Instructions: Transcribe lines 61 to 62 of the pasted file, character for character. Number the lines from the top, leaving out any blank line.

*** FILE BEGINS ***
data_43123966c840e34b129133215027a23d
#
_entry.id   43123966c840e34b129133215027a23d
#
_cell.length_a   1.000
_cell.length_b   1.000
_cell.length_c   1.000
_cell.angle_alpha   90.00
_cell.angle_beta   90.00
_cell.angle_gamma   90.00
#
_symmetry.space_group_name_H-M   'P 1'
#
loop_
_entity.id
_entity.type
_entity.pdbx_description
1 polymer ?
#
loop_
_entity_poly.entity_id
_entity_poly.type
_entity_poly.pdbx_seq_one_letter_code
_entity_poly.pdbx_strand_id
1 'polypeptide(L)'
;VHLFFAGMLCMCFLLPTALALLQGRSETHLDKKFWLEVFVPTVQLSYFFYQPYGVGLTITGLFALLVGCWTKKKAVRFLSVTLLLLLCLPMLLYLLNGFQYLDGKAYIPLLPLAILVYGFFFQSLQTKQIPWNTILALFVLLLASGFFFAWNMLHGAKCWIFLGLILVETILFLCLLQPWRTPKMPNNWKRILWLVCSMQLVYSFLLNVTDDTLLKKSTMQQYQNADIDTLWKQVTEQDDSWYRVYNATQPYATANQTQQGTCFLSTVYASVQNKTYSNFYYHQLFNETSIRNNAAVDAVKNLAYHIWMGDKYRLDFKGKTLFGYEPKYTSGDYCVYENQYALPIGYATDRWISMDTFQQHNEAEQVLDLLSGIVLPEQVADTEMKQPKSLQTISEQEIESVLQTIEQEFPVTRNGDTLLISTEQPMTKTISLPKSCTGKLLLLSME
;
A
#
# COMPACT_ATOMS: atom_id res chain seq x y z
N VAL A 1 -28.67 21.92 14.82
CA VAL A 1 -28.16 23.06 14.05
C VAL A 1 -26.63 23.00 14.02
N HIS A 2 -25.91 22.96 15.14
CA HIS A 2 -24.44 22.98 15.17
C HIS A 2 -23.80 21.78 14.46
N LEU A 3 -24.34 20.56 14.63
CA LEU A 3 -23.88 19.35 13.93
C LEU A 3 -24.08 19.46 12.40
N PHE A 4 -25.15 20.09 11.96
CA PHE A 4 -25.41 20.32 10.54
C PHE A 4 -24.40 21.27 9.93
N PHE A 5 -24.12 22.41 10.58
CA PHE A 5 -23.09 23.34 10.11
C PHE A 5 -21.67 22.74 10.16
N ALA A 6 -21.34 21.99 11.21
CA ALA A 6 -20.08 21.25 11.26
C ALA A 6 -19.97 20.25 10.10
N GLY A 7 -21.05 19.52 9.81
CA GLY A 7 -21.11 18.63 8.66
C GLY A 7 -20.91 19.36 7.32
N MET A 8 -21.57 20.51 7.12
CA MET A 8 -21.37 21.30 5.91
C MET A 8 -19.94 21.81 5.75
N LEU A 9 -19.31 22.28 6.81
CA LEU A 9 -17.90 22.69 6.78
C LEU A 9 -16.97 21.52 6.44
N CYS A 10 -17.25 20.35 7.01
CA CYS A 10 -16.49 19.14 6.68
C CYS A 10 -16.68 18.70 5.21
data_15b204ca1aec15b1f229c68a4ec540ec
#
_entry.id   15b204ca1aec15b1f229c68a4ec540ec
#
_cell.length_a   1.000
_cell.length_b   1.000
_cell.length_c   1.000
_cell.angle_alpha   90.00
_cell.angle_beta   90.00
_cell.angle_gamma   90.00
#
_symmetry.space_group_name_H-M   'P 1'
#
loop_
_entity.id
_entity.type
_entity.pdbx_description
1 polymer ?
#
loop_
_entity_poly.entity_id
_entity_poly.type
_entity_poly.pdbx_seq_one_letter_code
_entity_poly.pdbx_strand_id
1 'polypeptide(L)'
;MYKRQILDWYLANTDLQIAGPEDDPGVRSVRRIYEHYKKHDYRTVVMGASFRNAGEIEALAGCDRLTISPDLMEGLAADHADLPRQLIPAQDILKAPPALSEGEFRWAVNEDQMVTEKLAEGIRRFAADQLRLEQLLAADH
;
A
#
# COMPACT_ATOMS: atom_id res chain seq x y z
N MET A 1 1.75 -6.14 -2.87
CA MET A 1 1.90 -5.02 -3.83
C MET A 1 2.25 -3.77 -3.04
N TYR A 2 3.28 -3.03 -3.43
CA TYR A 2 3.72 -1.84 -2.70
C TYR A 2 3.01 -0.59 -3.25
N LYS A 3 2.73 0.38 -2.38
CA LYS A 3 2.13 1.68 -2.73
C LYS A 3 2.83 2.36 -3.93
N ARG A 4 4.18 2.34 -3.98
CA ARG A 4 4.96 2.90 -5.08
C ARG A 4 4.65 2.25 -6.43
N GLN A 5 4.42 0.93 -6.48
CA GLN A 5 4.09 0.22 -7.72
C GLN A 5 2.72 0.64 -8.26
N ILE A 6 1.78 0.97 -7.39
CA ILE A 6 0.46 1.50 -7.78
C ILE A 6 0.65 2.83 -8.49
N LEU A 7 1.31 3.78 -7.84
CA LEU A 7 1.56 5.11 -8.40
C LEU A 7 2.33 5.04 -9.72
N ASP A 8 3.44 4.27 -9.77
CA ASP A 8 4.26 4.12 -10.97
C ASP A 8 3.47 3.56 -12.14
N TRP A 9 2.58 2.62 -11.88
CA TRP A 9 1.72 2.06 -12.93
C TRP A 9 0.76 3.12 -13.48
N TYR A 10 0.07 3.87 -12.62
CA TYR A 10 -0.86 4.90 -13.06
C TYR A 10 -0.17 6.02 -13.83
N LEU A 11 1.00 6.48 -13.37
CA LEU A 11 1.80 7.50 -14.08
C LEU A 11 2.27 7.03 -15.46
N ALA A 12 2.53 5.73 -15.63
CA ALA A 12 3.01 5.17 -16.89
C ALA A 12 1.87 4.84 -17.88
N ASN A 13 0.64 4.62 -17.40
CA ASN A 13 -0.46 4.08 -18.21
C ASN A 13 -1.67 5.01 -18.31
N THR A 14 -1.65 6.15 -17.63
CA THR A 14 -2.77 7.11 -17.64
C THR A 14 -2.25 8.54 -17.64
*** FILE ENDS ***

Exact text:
data_15b204ca1aec15b1f229c68a4ec540ec
#